I am not sure what has happened to good customer service these days. If I had a dollar for every time I have been in an establishment and either been completely ignored, talked over, or just treated rudely, I would not have to work at all. What has happened? Well, I have a theory, entitlement.
There is a funny skit series called “Bonquiqui” which seems to depict the average level of service I get from most establishments I frequent. In this skit, the main character seems put out by just about everyone and everything associated with her job. Along with this general disgust for work, she has the worst vocabulary and presence there is. The part of most skits I find ironic is the line manager who just can’t seem to change the situation, often just giving in and letting the Bonquiqui have her way. There is part of the problem. But first, entitlement:
An entitlement is a guarantee of access to benefits based on established rights or by legislation. A “right” is itself an entitlement associated with a moral or social principle, such that an “entitlement” is a provision made in accordance with legal framework of a society. Typically, entitlements are laws based on concepts of principle (“rights”) which are themselves based in concepts of social equality or enfranchisement.
So how does entitlement foster poor customer service? Well, if you think about it, most people have it in their mind that a job is a right they deserve just because they are alive. Now, before going any further, I applaud those who actually get a job rather than waiting someone else to support them. With this said, there seems to be a genuine disregard for wanting to do something the right way, the first time, to the best of one’s ability. What has happened to the work ethic today?
So being the driver minded guy that I am, I thought I would use this time to not complain about the consistent poor customer service I tend to attract, but rather, encourage those of you who are leaders in your organization to inspect what you expect. Empower your line managers to take action for your clients and against those in the organization who do not treat your clients with respect and dignity.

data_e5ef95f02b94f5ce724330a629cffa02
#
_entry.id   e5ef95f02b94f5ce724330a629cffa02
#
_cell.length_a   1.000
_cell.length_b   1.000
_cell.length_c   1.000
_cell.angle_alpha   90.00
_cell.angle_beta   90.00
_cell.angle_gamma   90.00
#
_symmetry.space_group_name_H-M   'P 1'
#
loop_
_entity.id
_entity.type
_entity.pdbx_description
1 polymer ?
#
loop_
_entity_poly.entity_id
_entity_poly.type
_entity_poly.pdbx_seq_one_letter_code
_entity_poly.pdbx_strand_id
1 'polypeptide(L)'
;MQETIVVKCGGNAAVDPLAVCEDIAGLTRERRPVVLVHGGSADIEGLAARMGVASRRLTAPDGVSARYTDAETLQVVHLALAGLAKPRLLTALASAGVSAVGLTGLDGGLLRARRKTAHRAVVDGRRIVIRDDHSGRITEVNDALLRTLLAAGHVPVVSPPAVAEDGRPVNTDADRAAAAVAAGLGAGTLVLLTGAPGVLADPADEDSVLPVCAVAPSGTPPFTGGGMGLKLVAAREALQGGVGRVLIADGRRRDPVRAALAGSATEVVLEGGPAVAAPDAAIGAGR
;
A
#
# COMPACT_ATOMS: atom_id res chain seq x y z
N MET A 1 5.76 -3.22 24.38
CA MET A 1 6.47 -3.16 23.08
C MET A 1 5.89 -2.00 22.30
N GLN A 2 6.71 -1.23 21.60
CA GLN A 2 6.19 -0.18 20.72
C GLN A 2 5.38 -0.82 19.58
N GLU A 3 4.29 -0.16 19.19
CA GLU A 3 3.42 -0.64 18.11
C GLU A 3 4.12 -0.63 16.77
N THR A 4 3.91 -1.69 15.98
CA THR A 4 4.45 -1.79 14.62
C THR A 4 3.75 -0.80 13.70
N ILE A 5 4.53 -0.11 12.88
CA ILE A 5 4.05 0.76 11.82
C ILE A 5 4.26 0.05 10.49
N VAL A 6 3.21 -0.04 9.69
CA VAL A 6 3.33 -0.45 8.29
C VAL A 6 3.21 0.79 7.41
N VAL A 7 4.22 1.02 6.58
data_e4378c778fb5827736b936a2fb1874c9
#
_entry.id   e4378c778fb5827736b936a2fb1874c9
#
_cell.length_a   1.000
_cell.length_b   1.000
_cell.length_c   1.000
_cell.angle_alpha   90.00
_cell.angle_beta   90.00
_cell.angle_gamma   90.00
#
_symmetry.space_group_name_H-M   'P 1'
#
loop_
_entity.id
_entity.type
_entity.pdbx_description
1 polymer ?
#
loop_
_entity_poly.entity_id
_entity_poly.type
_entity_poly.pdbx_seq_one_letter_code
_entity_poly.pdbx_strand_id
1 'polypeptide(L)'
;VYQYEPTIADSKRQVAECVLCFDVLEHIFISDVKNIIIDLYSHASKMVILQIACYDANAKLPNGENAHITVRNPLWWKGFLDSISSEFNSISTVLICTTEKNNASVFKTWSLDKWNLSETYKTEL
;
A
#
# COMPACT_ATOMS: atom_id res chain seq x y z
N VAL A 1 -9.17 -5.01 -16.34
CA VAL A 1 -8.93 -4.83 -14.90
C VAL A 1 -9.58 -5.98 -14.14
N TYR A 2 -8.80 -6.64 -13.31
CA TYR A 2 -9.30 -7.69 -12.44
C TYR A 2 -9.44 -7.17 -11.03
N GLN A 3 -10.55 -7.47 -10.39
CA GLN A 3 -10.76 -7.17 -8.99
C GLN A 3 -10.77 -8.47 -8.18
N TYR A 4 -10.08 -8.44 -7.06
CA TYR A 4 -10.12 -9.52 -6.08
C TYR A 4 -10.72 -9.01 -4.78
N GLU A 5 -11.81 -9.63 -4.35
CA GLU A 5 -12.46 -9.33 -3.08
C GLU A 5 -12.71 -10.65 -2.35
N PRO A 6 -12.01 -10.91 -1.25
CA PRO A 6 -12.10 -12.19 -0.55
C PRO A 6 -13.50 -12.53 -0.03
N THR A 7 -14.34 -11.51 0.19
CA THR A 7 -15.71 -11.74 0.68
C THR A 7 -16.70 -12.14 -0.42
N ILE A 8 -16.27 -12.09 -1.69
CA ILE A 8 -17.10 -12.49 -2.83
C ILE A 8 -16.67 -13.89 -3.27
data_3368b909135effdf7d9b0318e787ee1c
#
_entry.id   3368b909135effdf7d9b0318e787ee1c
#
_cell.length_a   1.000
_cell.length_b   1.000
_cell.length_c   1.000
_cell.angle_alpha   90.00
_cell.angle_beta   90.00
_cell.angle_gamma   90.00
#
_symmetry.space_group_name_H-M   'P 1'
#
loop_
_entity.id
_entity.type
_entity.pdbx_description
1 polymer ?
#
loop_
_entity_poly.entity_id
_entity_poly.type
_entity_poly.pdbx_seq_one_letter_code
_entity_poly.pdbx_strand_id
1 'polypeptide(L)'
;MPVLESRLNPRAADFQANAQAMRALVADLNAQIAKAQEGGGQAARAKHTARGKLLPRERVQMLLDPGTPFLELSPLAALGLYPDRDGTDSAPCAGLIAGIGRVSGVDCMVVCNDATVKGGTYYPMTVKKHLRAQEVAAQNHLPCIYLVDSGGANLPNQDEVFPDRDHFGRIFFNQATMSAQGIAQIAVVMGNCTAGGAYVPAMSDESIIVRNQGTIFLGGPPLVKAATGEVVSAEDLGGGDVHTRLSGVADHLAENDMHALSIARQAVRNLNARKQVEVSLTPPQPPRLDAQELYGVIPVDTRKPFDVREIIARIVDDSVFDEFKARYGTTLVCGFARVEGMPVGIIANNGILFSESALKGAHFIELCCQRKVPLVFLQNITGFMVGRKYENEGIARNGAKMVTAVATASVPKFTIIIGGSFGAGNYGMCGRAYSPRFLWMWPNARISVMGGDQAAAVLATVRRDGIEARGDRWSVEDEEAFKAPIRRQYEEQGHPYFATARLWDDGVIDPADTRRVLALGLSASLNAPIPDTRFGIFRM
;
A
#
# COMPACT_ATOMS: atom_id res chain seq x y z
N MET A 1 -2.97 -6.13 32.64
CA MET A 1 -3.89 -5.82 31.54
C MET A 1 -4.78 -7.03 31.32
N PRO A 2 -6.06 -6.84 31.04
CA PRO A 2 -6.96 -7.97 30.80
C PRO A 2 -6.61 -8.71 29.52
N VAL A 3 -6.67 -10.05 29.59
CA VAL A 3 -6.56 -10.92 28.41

Good Workplace Example
I love Starbucks. It’s not because the coffee is so great I cannot live without it, or because I like to be one of those who appear to have the money to go and get gold-infused coffee. I like going to Starbucks because of the atmosphere and the service I receive. I love hearing, what can I get started for you versus, may I help you. There seems to be an energy there and a lot of it starts with the staff who is eager to please.
So for all of you Starbucks haters out there, take a minute to compare the shop flowing of coffee and money to your establishment. Could someone say the same about your place of business? Is there such an energy people find themselve addicted to coming back and paying 3x more than your competitor? I can tell you, I will pass 10 McDonald’s mocha shops selling their java for $1 to go to the Starbucks 10 miles out of the way to pay $4.78 for the same product and better service.
Think about your company and if you have a Bonquiqui, attitude throwing, vocabulary-impaired, customer service challenged employee… put them on an action plan to get them out of there! Maybe then, you might start seeing minor changes in your environment, your clients’ engagement and eventually your bottom line.
So, get you a starbucks coffee, any flavor, and sit down with a peg board of who’s out, and who’s in.
Trent Cotton has spent a number of years in management and business consulting. After spending some time in the field, he joined the HR department, beginning in recruiting and eventually serving as the Department Head of HR for one of the major lines of business. With such a varied background, he works to bring all of these together to help organizations incorporate best practices into their business to help them succeed. In his free time, he also writes a lot on his other blog, Christian Men, Christian Warrior.
For my professional resume, click here.